Enterprise Applications Battlefield Mid-Year Scoreboard Part 3: IBM

Enterprise Applications Battlefield Mid-Year Scoreboard

Part 3: IBM

P.J. Jakovljevic - August 28, 2002

Event Summary

The market has recently witnessed a number of high-profile announcements of stalwart vendors in the enterprise applications space. Given the contrasting nature of these announcements, from impressive to disappointing financial performances on one hand, and from new acquisitions and/or job openings to massive layoffs on the other hand, it becomes painfully obvious that the overall picture largely consists of many shades of grey.

This is a four-part note covering large and small ERP vendors, scoring their progress during these unsettled times.

Part One discussed recent financial results of:

  • Microsoft Corporation

  • IBM Corporation

  • Siebel Systems

  • i2 Technologies

  • SAP AG

  • PeopleSoft

This part discusses the Market Impact on IBM. Part Two discussed the impact on Microsoft. Part Four will cover the other ERP vendors, CRM, SCP, and make User Recommendations.

IBM Corporation

Another 'larger than life' enterprise infrastructure contestant, IBM, although recently setback with the effects of business unit sell-offs and dilapidated hardware and services markets, was saved by the fact that its infrastructure business unit grew at a solid 8%. IBM remains the largest computer company involved in manufacturing or servicing almost everything in IT from mainframes, processors, servers, Unix, Linux, workstations, PCs, application servers, databases, Web services, e-business, directories, grid computing, IT services, content management, collaboration, and much more.

Its focus going forward, however, is on total and partnered solutions for complex, heterogeneous enterprise requirements that can be grouped into three primary growth areas:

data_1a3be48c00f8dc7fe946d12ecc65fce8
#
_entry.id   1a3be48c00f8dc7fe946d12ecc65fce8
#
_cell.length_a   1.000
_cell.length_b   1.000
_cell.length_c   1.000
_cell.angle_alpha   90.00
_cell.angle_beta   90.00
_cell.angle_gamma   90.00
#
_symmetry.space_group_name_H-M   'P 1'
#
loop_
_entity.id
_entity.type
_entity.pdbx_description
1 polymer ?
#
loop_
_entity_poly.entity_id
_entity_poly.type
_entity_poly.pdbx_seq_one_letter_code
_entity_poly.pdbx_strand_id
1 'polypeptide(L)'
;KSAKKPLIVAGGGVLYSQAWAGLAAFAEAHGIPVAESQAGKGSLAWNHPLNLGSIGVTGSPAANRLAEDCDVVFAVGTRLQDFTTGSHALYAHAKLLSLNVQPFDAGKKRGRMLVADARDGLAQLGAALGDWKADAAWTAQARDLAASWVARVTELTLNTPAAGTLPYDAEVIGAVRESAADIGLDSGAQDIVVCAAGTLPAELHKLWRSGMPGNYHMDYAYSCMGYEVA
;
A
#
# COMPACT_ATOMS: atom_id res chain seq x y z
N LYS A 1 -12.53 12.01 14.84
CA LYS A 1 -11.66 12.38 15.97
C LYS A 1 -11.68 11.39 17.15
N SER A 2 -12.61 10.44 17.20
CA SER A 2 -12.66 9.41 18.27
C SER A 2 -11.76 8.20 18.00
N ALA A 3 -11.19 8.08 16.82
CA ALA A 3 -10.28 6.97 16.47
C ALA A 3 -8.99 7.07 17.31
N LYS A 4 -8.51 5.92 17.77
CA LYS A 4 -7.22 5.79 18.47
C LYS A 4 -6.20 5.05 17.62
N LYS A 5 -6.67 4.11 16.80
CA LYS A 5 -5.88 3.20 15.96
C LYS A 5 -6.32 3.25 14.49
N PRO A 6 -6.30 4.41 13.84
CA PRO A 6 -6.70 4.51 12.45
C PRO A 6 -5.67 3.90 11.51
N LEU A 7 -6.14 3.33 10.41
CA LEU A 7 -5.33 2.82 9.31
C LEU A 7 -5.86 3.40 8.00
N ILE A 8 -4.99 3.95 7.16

1. Higher-end (i.e., higher-margin and leverageable) business services - to create further opportunities in services and software

  2. Cross-platform software (with continued investments in Lotus Notes collaborative groupware and Tivoli enterprise management systems, and while maintaining heavy emphasis on middleware (WebSphere) and database (DB2) platforms)

  3. Technologies, to become the major component supplier (in an OEM fashion) to the IT industry
The PwC Consulting acquisition, while it will hardly help IBM with regard to profitability improvement in the short term, will nevertheless help it building additional capabilities and should address any IGS' weaknesses, especially in application management, consulting, integration and vertical areas. From an enterprise applications vantage point, this is a worthy accomplishment for IBM, which should gain a healthy number of Siebel, SAP and PeopleSoft implementations, and should also become the global leader in SAP implementations. PwC Consulting's Life Sciences and Pharmaceutical, Oil & Gas, Aerospace & Defense, and Automotive expertise will also be a welcome addition to IGS' traditional strengths in integration and IT outsourcing.